Unblock sinks using effective methods to ‘loosen trapped dirt’

Home Depot expert explains how to unclog a bath drain

Blocked drains are what most homeowners dread, as it can result in lots of different problems when not solved immediately.

While many people may turn to Google to find out how to quickly unblock a drain, there are some quick DIY methods to know about.

Adam Logan, Training Manager at GROHE UK & LIXIL EMENA, who also used to be a plumber, said: “Clogged bathroom sinks are usually caused by an accumulation of debris, grime, soap and scum, which results in slow draining water.

“The first step is to run hot water from the tap itself down the sink to help start to loosen trapped debris.

“Never use boiling water for a bathroom basin as this can crack the ceramic. If this doesn’t aid in resolving the issue, using a good quality drain snake or plunger is a good next step.

“Take caution using a plunger as the suction can cause the compression joints under the sink to come apart if you are a little overenthusiastic.”

If nothing works, Britons can turn to using a specialist unblocking solution, but the expert warned that it is important to be careful with these products.

They tend to be highly corrosive and will “damage the sink” if spilt, as well as causing nasty burns when making contact with the sink.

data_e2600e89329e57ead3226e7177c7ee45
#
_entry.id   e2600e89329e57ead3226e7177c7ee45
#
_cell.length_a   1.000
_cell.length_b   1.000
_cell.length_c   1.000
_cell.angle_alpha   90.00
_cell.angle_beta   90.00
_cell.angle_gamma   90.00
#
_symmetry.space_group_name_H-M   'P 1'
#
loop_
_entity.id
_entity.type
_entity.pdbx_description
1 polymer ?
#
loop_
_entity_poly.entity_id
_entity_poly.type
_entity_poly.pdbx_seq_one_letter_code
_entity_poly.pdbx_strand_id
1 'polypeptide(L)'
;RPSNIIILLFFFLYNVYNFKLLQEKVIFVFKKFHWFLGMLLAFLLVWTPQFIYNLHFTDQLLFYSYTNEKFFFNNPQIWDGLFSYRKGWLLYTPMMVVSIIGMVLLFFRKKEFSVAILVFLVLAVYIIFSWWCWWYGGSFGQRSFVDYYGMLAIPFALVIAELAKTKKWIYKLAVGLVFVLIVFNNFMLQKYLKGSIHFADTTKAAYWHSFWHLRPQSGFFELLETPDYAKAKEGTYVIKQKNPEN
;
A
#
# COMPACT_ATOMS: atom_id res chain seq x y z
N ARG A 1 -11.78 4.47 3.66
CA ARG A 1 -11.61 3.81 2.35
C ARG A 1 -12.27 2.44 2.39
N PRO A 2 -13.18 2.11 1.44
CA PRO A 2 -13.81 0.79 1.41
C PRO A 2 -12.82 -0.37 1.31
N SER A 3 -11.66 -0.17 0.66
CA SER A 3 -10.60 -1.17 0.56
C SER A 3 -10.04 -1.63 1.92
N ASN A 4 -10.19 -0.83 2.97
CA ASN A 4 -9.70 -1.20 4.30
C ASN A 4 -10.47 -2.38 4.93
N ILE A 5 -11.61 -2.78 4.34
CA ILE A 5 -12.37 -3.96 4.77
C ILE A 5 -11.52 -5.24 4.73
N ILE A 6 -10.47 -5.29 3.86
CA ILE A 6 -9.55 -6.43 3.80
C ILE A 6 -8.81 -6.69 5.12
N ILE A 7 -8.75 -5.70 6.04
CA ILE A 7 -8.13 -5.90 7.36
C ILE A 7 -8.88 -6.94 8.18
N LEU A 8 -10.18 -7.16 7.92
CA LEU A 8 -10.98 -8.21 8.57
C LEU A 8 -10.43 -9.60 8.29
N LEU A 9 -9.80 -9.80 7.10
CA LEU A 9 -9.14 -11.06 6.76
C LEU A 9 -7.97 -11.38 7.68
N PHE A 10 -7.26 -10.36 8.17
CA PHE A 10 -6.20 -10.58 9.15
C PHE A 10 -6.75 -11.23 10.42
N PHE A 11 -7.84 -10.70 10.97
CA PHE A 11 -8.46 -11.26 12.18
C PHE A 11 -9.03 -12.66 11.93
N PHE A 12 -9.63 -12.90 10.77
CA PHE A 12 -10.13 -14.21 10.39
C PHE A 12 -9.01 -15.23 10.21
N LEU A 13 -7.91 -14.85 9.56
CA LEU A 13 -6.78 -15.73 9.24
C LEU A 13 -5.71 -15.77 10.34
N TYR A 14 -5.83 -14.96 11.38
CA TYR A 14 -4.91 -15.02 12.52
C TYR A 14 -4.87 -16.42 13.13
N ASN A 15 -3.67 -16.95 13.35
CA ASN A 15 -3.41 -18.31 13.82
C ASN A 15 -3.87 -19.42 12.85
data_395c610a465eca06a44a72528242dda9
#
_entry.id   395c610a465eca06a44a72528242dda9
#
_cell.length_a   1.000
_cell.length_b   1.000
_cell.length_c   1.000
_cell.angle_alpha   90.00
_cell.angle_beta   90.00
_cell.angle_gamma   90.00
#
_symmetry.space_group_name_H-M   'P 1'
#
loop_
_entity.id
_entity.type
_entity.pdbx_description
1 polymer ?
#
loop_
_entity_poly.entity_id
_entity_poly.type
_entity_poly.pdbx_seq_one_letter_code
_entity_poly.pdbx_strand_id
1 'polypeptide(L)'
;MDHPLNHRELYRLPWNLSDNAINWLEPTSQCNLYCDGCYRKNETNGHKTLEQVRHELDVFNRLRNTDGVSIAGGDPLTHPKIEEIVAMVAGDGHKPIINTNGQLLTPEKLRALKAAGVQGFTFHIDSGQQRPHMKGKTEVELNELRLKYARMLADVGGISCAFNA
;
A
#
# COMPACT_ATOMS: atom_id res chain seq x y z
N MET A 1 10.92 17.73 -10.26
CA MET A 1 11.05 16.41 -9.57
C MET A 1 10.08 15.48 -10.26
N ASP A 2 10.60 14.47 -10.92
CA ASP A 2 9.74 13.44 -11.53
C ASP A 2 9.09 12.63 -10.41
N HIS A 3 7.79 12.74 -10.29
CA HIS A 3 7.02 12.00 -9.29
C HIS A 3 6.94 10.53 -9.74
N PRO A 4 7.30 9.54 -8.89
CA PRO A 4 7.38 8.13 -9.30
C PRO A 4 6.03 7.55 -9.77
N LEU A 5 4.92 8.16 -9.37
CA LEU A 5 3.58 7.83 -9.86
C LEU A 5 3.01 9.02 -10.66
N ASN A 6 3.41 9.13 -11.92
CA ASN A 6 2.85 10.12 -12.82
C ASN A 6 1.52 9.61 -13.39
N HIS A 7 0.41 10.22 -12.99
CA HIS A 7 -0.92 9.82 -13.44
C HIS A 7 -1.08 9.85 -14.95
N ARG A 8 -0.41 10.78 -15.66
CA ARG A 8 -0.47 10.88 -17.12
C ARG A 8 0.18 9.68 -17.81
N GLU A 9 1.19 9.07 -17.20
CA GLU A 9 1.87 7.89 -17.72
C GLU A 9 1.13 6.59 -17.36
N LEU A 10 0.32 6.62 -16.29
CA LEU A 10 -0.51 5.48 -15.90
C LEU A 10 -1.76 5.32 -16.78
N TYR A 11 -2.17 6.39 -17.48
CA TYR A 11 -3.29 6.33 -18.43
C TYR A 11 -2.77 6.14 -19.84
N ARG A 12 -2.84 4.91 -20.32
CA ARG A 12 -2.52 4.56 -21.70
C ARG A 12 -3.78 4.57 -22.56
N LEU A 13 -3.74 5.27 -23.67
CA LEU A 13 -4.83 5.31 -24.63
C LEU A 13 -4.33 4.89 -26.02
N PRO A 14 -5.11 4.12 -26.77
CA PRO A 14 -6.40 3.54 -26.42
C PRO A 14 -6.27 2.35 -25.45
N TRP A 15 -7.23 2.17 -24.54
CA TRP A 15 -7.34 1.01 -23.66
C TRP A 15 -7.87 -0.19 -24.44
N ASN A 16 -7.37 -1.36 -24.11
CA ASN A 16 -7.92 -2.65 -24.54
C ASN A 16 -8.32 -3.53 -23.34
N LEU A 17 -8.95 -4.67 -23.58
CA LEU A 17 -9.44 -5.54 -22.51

The expert added: “Only use these products in well ventilated spaces as there is the possibility that they could give off strong noxious gas.”

White vinegar and baking soda are a great cleaning duo, known for their ability to target a variety of problems, including limescale and mould.

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To clear drains with it, sprinkle a few tablespoons of baking soda into the drainage pipe and then pour in around half a cup of vinegar.

The experts explained: “This causes a chemical reaction in the drain which releases carbon dioxide. The bubbling and fixing of the moisture loosens the blockage.

“Leave the solution to work for around 15 minutes and then rinse with hot water. If you don’t have any baking soda at home, you can use white vinegar and salt instead.”

To prevent the drain or sink from becoming blocked in the first place, it is important Britons never put certain items down their sinks, such as coffee grounds. 

“It is not a good idea [to put coffee grounds down the sink] as coffee grounds are not completely water-soluble, meaning when they mix with butter, oil or grease from cooking that’s already coating the pipes, you’re increasing the risk of your drain blocking up.”

Make sure to always dispose of coffee grounds in the bin, and never put them down the sink.

Cooking oils such as vegetable oil, coconut oil and olive oil can be a “huge contributor to blockages”, according to the pros.

No matter how tempting and easy it can seem to simply pour leftover oil down the sink, it is advised never to do so.

This is because it can mix with other debris inside the drains to create a build-up of sludge which can be hard to shift.

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